My Mind Has Gone on Strike

Did you know I’m a princess? My father bought me a glittery tiara for my eighteenth birthday last August, and I like to wear it on all special occasions now. I don my princess persona whenever I’m feeling particularly upbeat, or particularly bored, and it instantly improves my mood.

Unfortunately, it doesn’t make any fantabulous blog post ideas come to mind. That’s why I’m rambling right now; that’s usually the reason I’m rambling at any time, quite honestly.

Does your brain ever go to that place where it just can’t think straight? No matter how hard you think, nothing seems worth writing about. All ideas have been used before, or aren’t substantial enough for a post, or require so much work that you just moan and discard it.

I’m at that place right now. I have two lit papers due tomorrow, at least five hours worth of homework to do for my online classes, and another couple of hours of reading.

But that’s not the reason my mind has gone on strike. I’ve put this thing off for as long as I possibly can, but I really can’t go any further without it. I have edited Summer Rush seven times. I have crafted Summer Rush’s query letter. What remains now is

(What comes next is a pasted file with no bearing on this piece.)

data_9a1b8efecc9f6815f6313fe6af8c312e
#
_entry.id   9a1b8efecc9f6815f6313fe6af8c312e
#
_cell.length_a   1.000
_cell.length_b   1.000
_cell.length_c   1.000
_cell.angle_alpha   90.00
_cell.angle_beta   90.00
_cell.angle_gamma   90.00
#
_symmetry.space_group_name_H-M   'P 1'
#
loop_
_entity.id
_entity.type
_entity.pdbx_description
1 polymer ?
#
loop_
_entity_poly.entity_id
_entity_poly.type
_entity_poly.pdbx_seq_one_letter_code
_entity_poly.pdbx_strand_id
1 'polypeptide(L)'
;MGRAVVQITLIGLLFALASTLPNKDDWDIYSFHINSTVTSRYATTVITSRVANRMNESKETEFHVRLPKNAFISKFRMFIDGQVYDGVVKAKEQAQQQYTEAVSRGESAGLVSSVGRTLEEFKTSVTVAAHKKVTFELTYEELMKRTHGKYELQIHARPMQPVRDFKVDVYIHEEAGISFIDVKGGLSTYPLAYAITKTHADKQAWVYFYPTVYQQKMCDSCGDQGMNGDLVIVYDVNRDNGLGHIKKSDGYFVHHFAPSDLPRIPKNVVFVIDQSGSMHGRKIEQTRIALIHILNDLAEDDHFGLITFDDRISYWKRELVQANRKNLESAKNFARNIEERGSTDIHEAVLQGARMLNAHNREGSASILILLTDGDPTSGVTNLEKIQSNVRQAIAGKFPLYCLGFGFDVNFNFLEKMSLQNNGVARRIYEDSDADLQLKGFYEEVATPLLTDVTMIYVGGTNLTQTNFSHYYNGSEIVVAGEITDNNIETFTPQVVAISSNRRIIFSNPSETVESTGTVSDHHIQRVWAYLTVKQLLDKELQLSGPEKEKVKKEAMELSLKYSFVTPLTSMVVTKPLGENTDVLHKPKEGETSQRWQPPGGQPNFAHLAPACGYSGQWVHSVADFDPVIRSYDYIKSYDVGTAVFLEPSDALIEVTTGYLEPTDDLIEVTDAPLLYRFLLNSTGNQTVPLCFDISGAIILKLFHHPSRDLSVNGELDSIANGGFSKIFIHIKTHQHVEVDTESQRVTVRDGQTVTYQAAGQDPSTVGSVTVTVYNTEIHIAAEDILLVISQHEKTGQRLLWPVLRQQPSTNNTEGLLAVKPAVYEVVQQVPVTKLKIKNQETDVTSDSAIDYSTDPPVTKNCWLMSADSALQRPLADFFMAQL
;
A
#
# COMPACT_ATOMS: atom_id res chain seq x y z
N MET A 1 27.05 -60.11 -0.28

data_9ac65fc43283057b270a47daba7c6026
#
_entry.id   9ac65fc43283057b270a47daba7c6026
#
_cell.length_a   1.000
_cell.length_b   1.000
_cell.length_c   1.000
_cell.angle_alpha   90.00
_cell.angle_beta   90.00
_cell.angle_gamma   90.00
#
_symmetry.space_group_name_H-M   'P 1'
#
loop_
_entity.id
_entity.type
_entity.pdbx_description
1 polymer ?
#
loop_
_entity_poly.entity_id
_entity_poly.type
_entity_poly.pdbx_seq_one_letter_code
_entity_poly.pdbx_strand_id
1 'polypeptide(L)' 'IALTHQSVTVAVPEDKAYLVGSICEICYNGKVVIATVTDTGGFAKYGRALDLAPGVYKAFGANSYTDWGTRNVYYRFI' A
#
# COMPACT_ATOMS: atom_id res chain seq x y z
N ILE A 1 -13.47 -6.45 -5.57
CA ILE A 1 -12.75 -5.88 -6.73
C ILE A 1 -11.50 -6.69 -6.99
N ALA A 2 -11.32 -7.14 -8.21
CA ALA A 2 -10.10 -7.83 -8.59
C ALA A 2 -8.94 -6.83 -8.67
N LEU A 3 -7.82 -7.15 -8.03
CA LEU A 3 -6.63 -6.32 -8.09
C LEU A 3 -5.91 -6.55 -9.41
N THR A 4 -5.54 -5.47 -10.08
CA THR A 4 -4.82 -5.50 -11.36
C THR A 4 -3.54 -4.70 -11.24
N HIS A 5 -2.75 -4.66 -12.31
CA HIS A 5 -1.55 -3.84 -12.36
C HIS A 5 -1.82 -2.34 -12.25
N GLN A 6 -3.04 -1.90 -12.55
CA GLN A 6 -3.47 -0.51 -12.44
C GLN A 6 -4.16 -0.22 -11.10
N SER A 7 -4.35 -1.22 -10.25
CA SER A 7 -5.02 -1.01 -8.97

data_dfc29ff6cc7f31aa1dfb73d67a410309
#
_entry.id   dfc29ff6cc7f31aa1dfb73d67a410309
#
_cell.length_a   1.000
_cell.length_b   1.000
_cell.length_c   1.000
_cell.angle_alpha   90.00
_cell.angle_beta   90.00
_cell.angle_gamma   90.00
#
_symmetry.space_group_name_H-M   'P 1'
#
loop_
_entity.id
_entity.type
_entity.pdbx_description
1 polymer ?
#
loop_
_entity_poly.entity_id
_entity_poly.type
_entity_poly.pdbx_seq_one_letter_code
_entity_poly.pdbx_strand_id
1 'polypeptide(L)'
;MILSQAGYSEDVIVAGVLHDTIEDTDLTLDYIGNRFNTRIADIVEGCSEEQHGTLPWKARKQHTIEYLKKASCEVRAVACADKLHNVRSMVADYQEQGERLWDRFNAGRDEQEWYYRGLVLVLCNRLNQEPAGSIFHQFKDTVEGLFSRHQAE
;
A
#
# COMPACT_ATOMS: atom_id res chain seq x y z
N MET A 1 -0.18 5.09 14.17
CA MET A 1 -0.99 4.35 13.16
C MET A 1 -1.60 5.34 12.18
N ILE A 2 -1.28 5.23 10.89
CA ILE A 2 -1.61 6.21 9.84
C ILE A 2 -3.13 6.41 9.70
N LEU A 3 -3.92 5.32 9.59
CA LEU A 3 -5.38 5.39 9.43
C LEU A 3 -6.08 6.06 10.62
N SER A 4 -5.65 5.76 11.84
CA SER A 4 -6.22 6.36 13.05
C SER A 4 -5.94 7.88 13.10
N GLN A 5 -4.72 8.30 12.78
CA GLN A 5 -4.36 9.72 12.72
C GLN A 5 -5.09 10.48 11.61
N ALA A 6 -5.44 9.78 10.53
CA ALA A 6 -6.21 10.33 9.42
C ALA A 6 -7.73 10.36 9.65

The Synopsis

I’ve written a synopsis before. It was dry and dull and for a project that I killed. That project was 35,000 words, and the synopsis took me quite a while. Summer Rush is 92,000 words and ten times more complicated.

Since 2007, when I sent out my first query letter ever (long, long, long story of an unexperienced writer; but I somehow got a request for a full manuscript, so I must have done something right), I’ve been studying query letters. I’ve written at least one for each of my major books. It’s by no means easy, but it’s a hard that I understand.

A synopsis is a different matter altogether. I’ve been Googling tutorials and articles and examples of synopses for awhile now, but I haven’t even attempted writing one for Summer Rush yet. It’s just that daunting.

I know I have to write one. It’s still part of the traditional package, and it’s better to have one and not need it than to get a request for one and not have it. But I freely admit: I’m out of my league with this one.

Advice, anyone? Good articles you can point me in the direction of? And has anyone written a synopsis before?

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